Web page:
SEM Top 10: Dig into the Details

During the past 10 weeks, we’ve built a checklist of best practices for success in paid-search advertising. We’ve seen how a savvy marketer girds its search program with the fundamentals of direct marketing: establish the target economics that make sense for your business; understand how such essentials as list, offer, and creative play out in this medium; and keep trying new things, carefully measuring results each step of the way.

Ultimately, winning at search requires getting the details right. Once you’re up and running with the basics, reap more from your advertising budget by exploring the subtleties and mastering nuance. Among the details worthy of your attention:

Don’t restrict your attention to top phrases. Much has been written about the “long tail” of search marketing, but many marketers still have trouble seeing beyond their biggest — and often most expensive – terms. While a handful of phrases may account for the lion’s share of your profits, additional sales can result from the artful gathering of “crumbs”–low-traffic terms where competition is typically sparse.

The key is to understand how to gather crumbs efficiently. A skilled inhouse expert or agency should have a concrete technique for wringing aggregate value from terms where individual traffic is low and statistically relevant data lacking.

Study search queries to determine negatives. While building an exhaustive term list is core to successful search, knowing what to leave out is important too. Creating your list of words to exclude requires both common sense and analysis.

For example, a merchant of light bulbs may enter paid search with the knowledge that tulip bulbs should be excluded from his list, but in time he may also learn that certain wattages are simply not profitable and should no longer be bid.

Mine your inbound search terms and your site search logs to find negatives (and, of course, to grow your phrase list, too).

Track delay between click and conversion. “Day-parting” has become part of every search expert’s vocabulary. But just as important as staying abreast of new trends and techniques is bringing depth and accuracy to their application: Are you responding to the right data? If you’re day-parting, are you bidding based on the time of the click or the time of the order?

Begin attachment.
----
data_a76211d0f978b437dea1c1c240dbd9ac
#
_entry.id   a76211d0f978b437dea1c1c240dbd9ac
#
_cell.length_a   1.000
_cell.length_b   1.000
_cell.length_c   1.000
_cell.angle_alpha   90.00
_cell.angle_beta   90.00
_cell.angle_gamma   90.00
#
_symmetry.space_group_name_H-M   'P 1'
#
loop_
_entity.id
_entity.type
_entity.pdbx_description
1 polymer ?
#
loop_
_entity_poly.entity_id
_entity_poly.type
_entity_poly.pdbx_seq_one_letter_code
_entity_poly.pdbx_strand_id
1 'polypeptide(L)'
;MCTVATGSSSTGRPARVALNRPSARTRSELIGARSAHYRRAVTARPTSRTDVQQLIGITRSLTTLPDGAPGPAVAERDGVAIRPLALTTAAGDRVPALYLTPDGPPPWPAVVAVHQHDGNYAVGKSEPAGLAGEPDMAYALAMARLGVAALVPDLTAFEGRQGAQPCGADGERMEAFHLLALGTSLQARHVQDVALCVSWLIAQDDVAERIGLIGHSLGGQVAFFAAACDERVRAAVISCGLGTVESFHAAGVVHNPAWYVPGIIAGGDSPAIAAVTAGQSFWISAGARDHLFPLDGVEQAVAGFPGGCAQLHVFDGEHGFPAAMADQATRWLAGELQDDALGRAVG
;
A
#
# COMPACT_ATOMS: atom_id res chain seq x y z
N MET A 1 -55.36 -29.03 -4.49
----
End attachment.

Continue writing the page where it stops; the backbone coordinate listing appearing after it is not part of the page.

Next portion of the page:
Assess the lifetime value of search-acquired buyers. Search is still a young medium, and marketers need to carefully scrutinize the customers they meet in this space. Depending on your industry, your search customers may appear to be more or less profitably acquired than those you meet through other programs. But as always, don’t overreact to the short read: Track subsequent purchases to understand how much you can spend on a paid-search customer. Make sure to assign unique catalog tracking codes to your search-acquired buyers.

Those are just a few of the details worth exploring; as you analyze your own business and the subtleties of your individual results, you’ll discover more. When looking for areas to explore, apply permutation to the fundamentals of paid search.

Here’s a quick recap of the pointers we’ve covered in this series:

Grow your phrase list. ( A comprehensive keyword list is key to pay-per-click marketing success. For 2,000 products, test 5,000- 20,000 unique phrases. Test product categories, product names, brands, problems solved by products, misspellings, alternate forms, and idioms.

Target your ad copy. ( Increase your click-through rate and ad efficiency by matching the ad copy to the phrase. The search phrase indicates what the user wants; use your limited copy to highlight relevant goods and services.

Track everything. ( Assign unique tracking codes to every ad. Report and analyze results by concept, phrase, copy, landing page, engines, bid, time and day. Integrate your paid search tracking with your site analytics system.

Bid for profit, not position. ( Calculate the cost of goods sold, marketing expense, and variable expense from sales to compute the profitability of each ad. For lead generation, divide ad cost by leads to compute cost per lead. Bid to maximize your success metric. Use statistics to determine significance. Bidding wars benefit the engines, not retailers.

Test…and test and test. ( Improve your campaigns through ongoing testing. Test shouts, not whispers, and document every test. Test additional phrases, new copy, and landing pages.

Monitor brand vs. nonbrand. ( If your brand is well known, break out sales and costs related to brand ads. Search on your brand indicates brand awareness and offline advertising. This is especially relevant to catalogers.

Tame your affiliates. ( When you let affiliates advertise against you on your brand name, you increase your cost without increasing your sales. Don’t let them. Midsize retailers have reported savings of more than $50,000 simply by implementing a change in affiliate requirements.

Supervise your ‘bots. ( Make sure a smart person supervises your bid robot, particularly coming into and out of key selling seasons. Retailers reported gaffes during holiday 2004 by leading bid platforms.

Make sure your feeds are valid and effective. ( Optimize feeds for each paid inclusion and shopping comparison site to increase sales and ad efficiency. Tune copy to increase traffic and conversion. Remove underperforming URLs.

May your search marketing bring you more sales, profitably acquired!

Alan Rimm-Kaufman is founder and Lawrence Becker is vice president, marketing and business development for The Rimm-Kaufman Group (, an online-marketing consultancy based in Charlottesville, VA.

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